• Finally, we will multiply the weights of the companies in the index (since they are market-cap weighted index) with their ESG score to arrive at weightedESGScore. Finally, we will sum all the weighted scores to arrive at an overall score for the index.


Before I get into the Python Implementation of this ESG score, I will publish the results for readers interested in the final results. ๐Ÿ†

Results (Lower Score is Better)


The lower the score, the more ESG efficient the index is ๐ŸŒŽ

Notes to this Analysis:

  1. The individual company index weight will not precisely match our method due to limitations of data scraped, and direct data is costly to obtain.

  2. All figures as of 17th Feb 2021

  3. Around 20 companies in FTSE100 and 7 companies in NIFTY50 did not have ESG data and have been normalized with the methodology stated above.

Python Implementation

First things first, obtaining meaningful data in the correct format direct is every data analyst's dream but is only often a reality. We will be working on a lot of cleaning and scrubbing on this implementation.

Python Library Used:

Step 1: Install The Libraries and Import Them
conda install pandas or pip install pandas
conda install -c ranaroussi yfinance or pip install yfinance

import pandas as pd
import yfinance as yf
import time
from random import randint

If you are just getting started with Python and don't know what the above means, I would recommend you to check this article.

Step 2: Loading the Tickers
Readers can download the list of FTSE100 tickers from here, and the NIFTY50 tickers can be downloaded from here, ensure to download in .csv format. The tickers have been downloaded from LSE and NSE's website and is publicly available.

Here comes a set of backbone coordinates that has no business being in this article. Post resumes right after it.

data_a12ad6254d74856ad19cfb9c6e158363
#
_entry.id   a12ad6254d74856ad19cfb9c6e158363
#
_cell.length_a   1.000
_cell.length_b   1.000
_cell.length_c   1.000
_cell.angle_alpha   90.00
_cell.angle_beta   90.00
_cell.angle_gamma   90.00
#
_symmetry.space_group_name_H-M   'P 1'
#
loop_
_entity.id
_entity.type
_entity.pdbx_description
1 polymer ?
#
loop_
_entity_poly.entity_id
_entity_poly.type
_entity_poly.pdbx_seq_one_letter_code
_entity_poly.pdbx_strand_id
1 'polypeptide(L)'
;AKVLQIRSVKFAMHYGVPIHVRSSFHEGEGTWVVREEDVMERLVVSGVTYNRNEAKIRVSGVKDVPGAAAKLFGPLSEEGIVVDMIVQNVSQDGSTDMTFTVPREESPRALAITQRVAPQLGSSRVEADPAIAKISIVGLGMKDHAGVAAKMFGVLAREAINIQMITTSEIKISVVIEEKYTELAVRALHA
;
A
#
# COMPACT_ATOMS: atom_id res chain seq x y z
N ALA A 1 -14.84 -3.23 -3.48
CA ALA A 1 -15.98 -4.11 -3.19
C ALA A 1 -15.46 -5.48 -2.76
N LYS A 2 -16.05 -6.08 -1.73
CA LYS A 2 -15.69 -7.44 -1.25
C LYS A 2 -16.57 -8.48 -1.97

The below implementation uses NIFTY50 as an example, if you would like to see the same for FTSE100, you can open this Google Colab Notebook.

df = pd.read_csv('/path/to/file.csv') #give the full path of file downloaded
index_tickers = df['Symbol'].tolist() #assigning all tickers to a list

It is just printing the list of tickers to do a sanity check that everything looks good. This is what it would look like for the NIFTY50 index.


Step 3: Downloading ESG Data from Yahoo Finance
Let's first see what the sustainability attribute of yfinance library returns.

reliance = yf.Ticker("RELIANCE.NS") #creating a new object for RELIANCE stock
reliance_df = reliance.sustainability.T #getting ESG data from Yahoo in a dataframe format  
# pandas function .T is used to transpose the dataframe

The table returned by the above code has 27 columns and will look like below, along with the following column names. This table has a lot more information and most of which will not be required by us.


Now that we know, how the response data frame is like, let's create a loop to go over all the tickers in the index and create one single table.

esg_data = pd.DataFrame() #empty df for attaching all ticker's data response

for ticker in index_tickers:
     print(ticker) #just FYI to know your code is running
     ticker_name = yf.Ticker(ticker)
          if ticker_name.sustainability is not None: #if no response from Yahoo received, it will pass to next ticker
               ticker_df = ticker_name.sustainability.T #response dataframe
               ticker_df['symbol'] = ticker #adding new column 'symbol' in response df
               esg_data = esg_data.append(ticker_df) #attaching the response df to esg_data
               time.sleep(randint(2,8)) #delaying the fetch of data for 2-8 seconds